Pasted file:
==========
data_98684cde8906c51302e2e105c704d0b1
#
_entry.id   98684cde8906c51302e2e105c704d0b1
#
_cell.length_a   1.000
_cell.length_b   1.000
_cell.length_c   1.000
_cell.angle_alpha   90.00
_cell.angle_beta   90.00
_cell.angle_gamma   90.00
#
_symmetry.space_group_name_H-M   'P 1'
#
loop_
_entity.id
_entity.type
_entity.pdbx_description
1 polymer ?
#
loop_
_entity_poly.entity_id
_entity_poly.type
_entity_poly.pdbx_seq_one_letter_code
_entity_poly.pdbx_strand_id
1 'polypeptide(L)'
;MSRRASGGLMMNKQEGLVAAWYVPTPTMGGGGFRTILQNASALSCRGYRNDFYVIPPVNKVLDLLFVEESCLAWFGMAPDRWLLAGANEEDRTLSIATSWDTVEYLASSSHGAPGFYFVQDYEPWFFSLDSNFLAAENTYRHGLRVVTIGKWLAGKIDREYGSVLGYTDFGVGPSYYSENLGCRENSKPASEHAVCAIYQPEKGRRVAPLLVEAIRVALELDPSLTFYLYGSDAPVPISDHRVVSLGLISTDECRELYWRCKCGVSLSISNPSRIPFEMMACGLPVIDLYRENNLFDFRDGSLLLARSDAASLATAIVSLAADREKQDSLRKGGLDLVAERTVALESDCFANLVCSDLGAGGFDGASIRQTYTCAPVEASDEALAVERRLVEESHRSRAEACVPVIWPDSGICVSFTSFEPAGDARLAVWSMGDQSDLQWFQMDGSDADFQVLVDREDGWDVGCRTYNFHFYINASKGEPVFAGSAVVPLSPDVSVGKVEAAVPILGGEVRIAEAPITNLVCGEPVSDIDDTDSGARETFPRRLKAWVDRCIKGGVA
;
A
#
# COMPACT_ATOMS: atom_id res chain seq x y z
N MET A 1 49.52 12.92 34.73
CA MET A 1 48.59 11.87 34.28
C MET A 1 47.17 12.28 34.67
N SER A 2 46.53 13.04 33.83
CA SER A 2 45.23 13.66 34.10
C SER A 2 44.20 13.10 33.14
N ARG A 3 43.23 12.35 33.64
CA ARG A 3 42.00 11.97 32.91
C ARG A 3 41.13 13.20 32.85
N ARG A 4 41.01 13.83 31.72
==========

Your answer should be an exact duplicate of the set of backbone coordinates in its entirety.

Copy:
data_98684cde8906c51302e2e105c704d0b1
#
_entry.id   98684cde8906c51302e2e105c704d0b1
#
_cell.length_a   1.000
_cell.length_b   1.000
_cell.length_c   1.000
_cell.angle_alpha   90.00
_cell.angle_beta   90.00
_cell.angle_gamma   90.00
#
_symmetry.space_group_name_H-M   'P 1'
#
loop_
_entity.id
_entity.type
_entity.pdbx_description
1 polymer ?
#
loop_
_entity_poly.entity_id
_entity_poly.type
_entity_poly.pdbx_seq_one_letter_code
_entity_poly.pdbx_strand_id
1 'polypeptide(L)'
;MSRRASGGLMMNKQEGLVAAWYVPTPTMGGGGFRTILQNASALSCRGYRNDFYVIPPVNKVLDLLFVEESCLAWFGMAPDRWLLAGANEEDRTLSIATSWDTVEYLASSSHGAPGFYFVQDYEPWFFSLDSNFLAAENTYRHGLRVVTIGKWLAGKIDREYGSVLGYTDFGVGPSYYSENLGCRENSKPASEHAVCAIYQPEKGRRVAPLLVEAIRVALELDPSLTFYLYGSDAPVPISDHRVVSLGLISTDECRELYWRCKCGVSLSISNPSRIPFEMMACGLPVIDLYRENNLFDFRDGSLLLARSDAASLATAIVSLAADREKQDSLRKGGLDLVAERTVALESDCFANLVCSDLGAGGFDGASIRQTYTCAPVEASDEALAVERRLVEESHRSRAEACVPVIWPDSGICVSFTSFEPAGDARLAVWSMGDQSDLQWFQMDGSDADFQVLVDREDGWDVGCRTYNFHFYINASKGEPVFAGSAVVPLSPDVSVGKVEAAVPILGGEVRIAEAPITNLVCGEPVSDIDDTDSGARETFPRRLKAWVDRCIKGGVA
;
A
#
# COMPACT_ATOMS: atom_id res chain seq x y z
N MET A 1 49.52 12.92 34.73
CA MET A 1 48.59 11.87 34.28
C MET A 1 47.17 12.28 34.67
N SER A 2 46.53 13.04 33.83
CA SER A 2 45.23 13.66 34.10
C SER A 2 44.20 13.10 33.14
N ARG A 3 43.23 12.35 33.64
CA ARG A 3 42.00 11.97 32.91
C ARG A 3 41.13 13.20 32.85
N ARG A 4 41.01 13.83 31.72